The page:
Days of Thunder – November 1964: Journey Into Mystery with The Mighty Thor #110

The Mighty Thor! “Every Hand Against Him!”
Spectacularly written by: Stan Lee/ Magnificently drawn by: Jack Kirby/ Powerfully Inked by: Chic Stone/ Eventually lettered by: Art Simek

Loki has somehow freed himself from Asgardian imprisonment and is now loose on Earth. Having nothing better to do, he posts bail for those losers Mister Hyde and The Cobra so he can magically double the strength of their powers and turn them against his brother. Even with these two jokers’ powers doubled, and Thor’s powers ostensibly still halved, this does not seem like a fight they can win.

Loki tells the criminals that the key to defeating Thor is to kidnap Nurse Jane Foster. The logic of this plan confounds Mister Hyde and Cobra, despite the fact they have both separately kidnapped Jane before. Apparently, Loki can’t just tell them that Blake is Thor due to an unbreakable edict from Odin.

Meanwhile Don and Jane continue to be all touchy-flirty. It’s nice in a nauseating sort of way, but as they close up shop for the day, the Cobra grabs Jane out of a window.  When Thor confronts Cobra and Hyde, they tell him to meet them in 24 hours.

Back on Asgard, Loki is once again showing Odin that Thor will stay his hand to protect Jane Foster. Odin appears before Thor to once again yell at his willful son. This time he is so mad that he banishes Thor from Asgard. Either he forgot that Thor has already been banished from Asgard since Journey Into Mystery #101, or maybe when he told Thor to come back to Asgard with him in Journey #104, that unbanished him, despite Thor refusing to return.

This banishment so angers Thor that it gives him the clarity to see that Loki told those other villains to kidnap his sort-of girlfriend. Enraged, he flies straight to Asgard, despite having just been either banished or double-banished.

Heimdall tries to stop Thor but unlike last time he tried to block Thor’s entrance to Asgard (#101 again), this time Thor pulls out some super hammer whirlwind that he dubs “The Winds of a Thousand Worlds” which momentarily stuns Heimdall. Thor fights his way through a bunch more warriors before finding Loki. Loki plays it cool, denying all involvement but lets his brother know that Jane is in a lowly estate in Jersey.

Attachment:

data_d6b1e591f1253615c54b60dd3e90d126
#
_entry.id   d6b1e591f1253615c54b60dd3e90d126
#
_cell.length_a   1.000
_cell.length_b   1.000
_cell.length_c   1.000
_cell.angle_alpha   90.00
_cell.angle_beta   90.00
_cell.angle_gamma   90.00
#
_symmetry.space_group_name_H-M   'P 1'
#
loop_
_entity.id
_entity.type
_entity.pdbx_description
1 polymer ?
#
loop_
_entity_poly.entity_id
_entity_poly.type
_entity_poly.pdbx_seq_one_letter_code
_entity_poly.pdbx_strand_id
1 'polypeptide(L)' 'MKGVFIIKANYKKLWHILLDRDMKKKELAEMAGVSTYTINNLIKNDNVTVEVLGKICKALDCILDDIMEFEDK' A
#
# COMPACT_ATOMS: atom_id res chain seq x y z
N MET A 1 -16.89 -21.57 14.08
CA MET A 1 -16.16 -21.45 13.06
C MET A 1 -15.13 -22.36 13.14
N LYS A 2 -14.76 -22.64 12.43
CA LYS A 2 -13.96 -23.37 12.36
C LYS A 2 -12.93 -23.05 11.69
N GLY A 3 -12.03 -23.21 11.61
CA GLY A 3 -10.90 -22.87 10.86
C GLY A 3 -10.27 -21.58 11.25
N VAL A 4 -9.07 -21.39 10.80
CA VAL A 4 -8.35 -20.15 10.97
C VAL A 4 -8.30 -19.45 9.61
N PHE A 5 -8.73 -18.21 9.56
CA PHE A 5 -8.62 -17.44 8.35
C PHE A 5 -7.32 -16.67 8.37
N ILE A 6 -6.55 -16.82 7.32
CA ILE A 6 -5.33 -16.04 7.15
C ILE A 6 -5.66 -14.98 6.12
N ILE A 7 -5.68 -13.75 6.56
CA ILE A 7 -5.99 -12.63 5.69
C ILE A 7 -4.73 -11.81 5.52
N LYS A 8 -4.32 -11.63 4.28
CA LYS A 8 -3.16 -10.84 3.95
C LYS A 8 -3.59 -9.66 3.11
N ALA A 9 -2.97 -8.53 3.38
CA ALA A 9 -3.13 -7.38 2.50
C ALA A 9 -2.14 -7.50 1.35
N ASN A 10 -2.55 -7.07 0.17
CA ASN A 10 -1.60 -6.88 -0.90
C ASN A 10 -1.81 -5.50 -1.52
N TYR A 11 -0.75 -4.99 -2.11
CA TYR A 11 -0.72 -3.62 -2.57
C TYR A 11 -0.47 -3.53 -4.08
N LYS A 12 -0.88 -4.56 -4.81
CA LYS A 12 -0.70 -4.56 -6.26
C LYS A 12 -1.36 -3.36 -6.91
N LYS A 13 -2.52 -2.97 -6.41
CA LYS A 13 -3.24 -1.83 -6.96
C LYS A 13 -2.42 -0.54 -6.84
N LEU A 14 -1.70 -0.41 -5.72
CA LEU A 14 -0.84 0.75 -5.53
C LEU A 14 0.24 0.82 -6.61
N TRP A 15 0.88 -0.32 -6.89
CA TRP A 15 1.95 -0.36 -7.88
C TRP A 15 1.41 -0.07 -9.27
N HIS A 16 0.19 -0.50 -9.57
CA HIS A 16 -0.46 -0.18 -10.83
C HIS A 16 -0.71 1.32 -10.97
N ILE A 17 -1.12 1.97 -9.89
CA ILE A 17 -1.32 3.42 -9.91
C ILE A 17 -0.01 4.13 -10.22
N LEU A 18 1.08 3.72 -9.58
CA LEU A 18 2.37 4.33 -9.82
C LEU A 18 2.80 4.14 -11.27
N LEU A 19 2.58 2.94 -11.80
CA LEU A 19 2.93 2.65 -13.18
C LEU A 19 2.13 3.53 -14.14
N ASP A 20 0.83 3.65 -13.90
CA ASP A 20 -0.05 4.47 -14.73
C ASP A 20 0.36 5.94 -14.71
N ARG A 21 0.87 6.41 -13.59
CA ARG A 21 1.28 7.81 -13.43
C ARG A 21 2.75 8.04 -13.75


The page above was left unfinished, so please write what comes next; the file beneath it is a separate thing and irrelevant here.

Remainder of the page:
That’s when Odin barges in ready to beat the insolence out of Thor. Thor tries to explain that he did what he did to defend an innocent. Odin is wiling to suspend his judgment as he casts Thor back to Earth using his mere will.

Thor enters the house that Hyde and The Cobra share. The Cobra throws a tear gas grenade at Thor, which apparently was a good choice because Thor is apparently completely vulnerable to tear gas. As he thrashes about he accidentally sets off an explosion, doing a great deal of damage to the house. Thor and the villains are unharmed but Jane got hit by a great deal of falling rubble and has been terribly injured!
Thor’s beloved is near death, and he cries to Asgard begging to deaf ears that she be saved. Desperate, Thor spins his hammer to create a time warp, which seems to be a variation of his power to create space warps. He envelops the house, making the fabric of time stand still, suspending Jane between life and death, even as Hyde and Cobra approach to continue the fight.

To be continued

First Appearance: The Winds of a Thousand Worlds, Time Warp

Days of Thunder – October 1964: Journey Into Mystery with The Mighty Thor #109

The Mighty Thor! “When Magneto Strikes!”
Written by: Stan Lee, the monarch of the Marvel Age, at the peak of his power! Illustrated by Jack Kirby, the prince of pageantry, at the height of his titanic talent Inked by: Chic Stone, the dean of line design, at the peak of his prowess! Lettered by S. Rosen, the sultan of spelling, at the little table in his studio!

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One of the concepts established in the larger Marvel Comics shared universe is that of the “mutant.” In the fictional world in which Thor stories take place, there is a genetic offshoot of humanity who develop random superpowers at the onset of puberty. These people are referred to a “mutants” or “homo superior”. Merlin is a mutant. Sandu, Master of the Supernatural was probably one also.

The larger cultural issues of a world with mutants are primarily explored in the pages of a comic magazine entitled X-Men. The titular team in this book consists of  a group of teenagers indoctrinated into becoming paramilitary mutant rights radicals by the charismatic leader of their private school, a secret mutant with mind altering powers.

The X-Men’s greatest enemy is a man by the name of Magneto. He is a powerful mutant with the the power to control and alter magnetic fields, and the leader of a team quizzically named the Brotherhood of Evil Mutants. Magneto believes that mutants should use their natural powers to overthrow the human race.